TEXT OF INTERVIEW
Scott Jagow: In times of trouble, investors often sell stock and go liquid for a while. They put cash in money-market accounts or short-term bond funds. But even those, it seems, are not immune from bad mortgage investments.
We found out last week that a General Electric bond fund was knee-deep in the subprime goo. GE offered people a chance to get out at 96 cents on the dollar. Allan Sloan, what’d you think of that?
Allan Sloan: Well, it’s horrifying is what it is. You see that now, all sorts of mutual-fund companies and some of the big bank companies are saying “Gee, we had this toxic waste in our money-market fund, but we’ll make sure to make you whole.” Which is in itself sort of scary that the sponsor has to make you whole. When you have a GE bond fund that says they’re not gonna make you whole, that really makes me sit up and say, “What on Earth is going on here?” And one of the things it makes me say is, “Why isn’t GE standing behind this?” But we don’t know that.
I can tell you the rules for not running into trouble like this.
Jagow: OK, what are they?
Sloan: It’s very simple. When you’re dealing with a money-market fund or a short-term bond fund, I mean they’re all essentially the same, except usually for their fees. And in the case of the money-market fund, the reason I, thank God, have not had to lose a minute’s sleep over subprime whatever is my money-market fund is a low-cost fund, and it doesn’t buy that stuff. The place you typically run into these problems are funds with higher-than-average costs that in order to be competitive, then have to get higher-than-average returns on assets. So they do what’s known in the trade as reaching for yield.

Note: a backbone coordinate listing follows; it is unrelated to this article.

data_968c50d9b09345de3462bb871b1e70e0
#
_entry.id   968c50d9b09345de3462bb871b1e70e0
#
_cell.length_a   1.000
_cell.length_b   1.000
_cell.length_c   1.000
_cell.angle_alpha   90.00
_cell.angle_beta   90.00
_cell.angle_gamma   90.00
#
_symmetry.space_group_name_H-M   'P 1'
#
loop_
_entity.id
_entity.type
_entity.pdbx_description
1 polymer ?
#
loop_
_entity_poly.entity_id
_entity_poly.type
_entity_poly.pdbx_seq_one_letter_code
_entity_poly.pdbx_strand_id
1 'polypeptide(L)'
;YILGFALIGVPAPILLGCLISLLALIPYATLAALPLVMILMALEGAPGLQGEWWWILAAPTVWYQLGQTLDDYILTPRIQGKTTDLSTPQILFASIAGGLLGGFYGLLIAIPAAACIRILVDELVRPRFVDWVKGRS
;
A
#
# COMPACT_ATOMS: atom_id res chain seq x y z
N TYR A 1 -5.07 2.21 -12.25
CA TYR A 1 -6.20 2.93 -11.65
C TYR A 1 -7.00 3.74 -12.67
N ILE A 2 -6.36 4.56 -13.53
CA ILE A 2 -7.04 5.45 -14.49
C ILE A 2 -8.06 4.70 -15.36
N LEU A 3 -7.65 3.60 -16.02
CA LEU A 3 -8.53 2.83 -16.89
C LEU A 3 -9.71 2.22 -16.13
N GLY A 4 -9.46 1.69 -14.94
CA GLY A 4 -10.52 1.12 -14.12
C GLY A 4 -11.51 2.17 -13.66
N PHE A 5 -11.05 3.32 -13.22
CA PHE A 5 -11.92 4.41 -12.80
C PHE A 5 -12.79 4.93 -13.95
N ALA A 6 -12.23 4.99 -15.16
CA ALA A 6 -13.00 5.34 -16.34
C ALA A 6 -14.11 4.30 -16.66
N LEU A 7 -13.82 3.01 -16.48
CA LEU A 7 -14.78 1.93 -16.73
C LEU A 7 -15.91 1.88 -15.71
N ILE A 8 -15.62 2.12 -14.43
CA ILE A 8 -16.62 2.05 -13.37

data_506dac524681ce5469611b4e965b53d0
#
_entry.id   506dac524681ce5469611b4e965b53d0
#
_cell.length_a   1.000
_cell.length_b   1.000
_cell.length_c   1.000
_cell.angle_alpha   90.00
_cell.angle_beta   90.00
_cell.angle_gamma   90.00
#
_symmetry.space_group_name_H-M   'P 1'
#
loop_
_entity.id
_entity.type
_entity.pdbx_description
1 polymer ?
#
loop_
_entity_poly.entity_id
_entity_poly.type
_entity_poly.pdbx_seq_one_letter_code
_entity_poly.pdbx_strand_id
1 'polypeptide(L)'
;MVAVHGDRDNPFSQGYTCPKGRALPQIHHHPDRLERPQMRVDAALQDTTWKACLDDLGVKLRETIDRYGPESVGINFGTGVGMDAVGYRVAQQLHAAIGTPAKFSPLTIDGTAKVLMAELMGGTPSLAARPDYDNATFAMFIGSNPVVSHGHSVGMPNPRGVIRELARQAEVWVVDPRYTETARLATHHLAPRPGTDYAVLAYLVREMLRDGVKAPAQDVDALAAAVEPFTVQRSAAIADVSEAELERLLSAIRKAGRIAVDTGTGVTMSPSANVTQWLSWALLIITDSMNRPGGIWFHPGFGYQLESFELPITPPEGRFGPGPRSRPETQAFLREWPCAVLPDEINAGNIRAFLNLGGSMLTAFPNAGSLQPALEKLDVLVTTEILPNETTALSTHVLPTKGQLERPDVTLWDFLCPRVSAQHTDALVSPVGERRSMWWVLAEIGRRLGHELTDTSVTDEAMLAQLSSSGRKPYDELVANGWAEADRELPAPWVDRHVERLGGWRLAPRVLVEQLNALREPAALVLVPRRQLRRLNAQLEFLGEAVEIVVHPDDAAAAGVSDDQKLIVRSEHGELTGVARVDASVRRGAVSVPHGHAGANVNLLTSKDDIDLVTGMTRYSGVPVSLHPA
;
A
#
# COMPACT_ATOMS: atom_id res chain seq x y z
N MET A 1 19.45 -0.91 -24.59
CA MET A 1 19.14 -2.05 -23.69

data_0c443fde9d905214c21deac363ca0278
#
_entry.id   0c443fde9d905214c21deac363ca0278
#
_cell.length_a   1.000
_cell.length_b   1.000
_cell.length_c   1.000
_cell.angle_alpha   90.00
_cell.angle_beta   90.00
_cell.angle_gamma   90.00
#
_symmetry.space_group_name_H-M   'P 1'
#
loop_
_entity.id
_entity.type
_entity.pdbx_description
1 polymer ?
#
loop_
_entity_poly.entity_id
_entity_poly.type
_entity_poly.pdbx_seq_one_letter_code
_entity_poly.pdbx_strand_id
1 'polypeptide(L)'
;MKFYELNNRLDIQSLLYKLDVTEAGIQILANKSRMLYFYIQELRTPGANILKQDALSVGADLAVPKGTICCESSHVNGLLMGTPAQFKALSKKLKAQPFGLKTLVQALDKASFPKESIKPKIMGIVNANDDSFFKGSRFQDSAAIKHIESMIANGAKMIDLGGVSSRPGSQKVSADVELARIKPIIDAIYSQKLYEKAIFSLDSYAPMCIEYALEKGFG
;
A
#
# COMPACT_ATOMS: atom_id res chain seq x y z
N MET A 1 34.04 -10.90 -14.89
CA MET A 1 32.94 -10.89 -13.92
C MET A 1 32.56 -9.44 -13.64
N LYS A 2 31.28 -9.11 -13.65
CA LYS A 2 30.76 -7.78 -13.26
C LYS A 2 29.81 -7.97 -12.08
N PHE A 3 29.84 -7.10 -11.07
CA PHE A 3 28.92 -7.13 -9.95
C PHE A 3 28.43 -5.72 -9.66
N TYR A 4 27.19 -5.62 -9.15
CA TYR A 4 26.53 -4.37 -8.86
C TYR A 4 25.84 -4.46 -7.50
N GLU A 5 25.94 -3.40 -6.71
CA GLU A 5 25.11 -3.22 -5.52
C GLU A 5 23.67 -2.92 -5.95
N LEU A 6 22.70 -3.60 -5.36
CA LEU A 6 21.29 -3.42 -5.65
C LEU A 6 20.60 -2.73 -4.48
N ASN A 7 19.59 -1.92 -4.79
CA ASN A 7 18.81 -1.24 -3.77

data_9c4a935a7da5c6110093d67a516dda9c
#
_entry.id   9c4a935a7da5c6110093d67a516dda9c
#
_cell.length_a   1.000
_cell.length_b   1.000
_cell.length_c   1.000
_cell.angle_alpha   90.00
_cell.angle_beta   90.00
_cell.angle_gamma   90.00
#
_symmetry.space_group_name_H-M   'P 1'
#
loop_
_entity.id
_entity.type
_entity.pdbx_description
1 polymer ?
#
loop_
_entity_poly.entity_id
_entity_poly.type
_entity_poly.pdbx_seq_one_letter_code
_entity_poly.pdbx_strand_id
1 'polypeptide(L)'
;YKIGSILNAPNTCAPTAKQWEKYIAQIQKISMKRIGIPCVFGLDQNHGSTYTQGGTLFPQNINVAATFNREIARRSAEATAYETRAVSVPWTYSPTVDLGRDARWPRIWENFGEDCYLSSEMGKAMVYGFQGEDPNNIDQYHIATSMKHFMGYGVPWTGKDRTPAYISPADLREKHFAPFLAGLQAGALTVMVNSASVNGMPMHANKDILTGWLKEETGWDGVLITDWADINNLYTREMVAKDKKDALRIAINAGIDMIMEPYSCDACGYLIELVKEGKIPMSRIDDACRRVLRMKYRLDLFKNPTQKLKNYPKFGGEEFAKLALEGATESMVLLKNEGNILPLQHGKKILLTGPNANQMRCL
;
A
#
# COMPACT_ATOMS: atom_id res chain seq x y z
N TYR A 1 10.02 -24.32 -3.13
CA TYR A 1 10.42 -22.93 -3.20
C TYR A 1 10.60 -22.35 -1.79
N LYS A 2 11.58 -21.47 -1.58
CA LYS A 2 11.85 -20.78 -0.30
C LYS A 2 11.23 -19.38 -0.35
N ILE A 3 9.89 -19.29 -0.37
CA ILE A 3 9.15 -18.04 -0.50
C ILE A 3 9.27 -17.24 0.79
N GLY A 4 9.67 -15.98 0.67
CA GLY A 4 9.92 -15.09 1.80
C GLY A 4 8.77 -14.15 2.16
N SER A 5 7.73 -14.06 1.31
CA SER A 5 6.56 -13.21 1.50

Jagow: So what do you think investors should do right now?
Sloan: You just want to be careful. And if you’re gonna be in money-market funds, you could be in a money-market fund that owns nothing but various U.S. Treasury things. You can be in money-market funds that have low costs, and are there for less likely to run into trouble. Whenever you see a higher-than-normal yield, you want to look out.
Jagow: All right Allan, since we’re approaching Thanksgiving, what would you say are the “turkeys” on Wall Street right now?
Sloan: Well, the turkeys are money-market funds with trash in them, and a lot of commercial banks and brokerages which suddenly found there were all sorts of turkeys in their portfolio that are gobbling up profits by forcing them to require losses.
Jagow: Allan Sloan from Fortune Magazine. Happy Thanksgiving.
Sloan: And to you, too, Scott.
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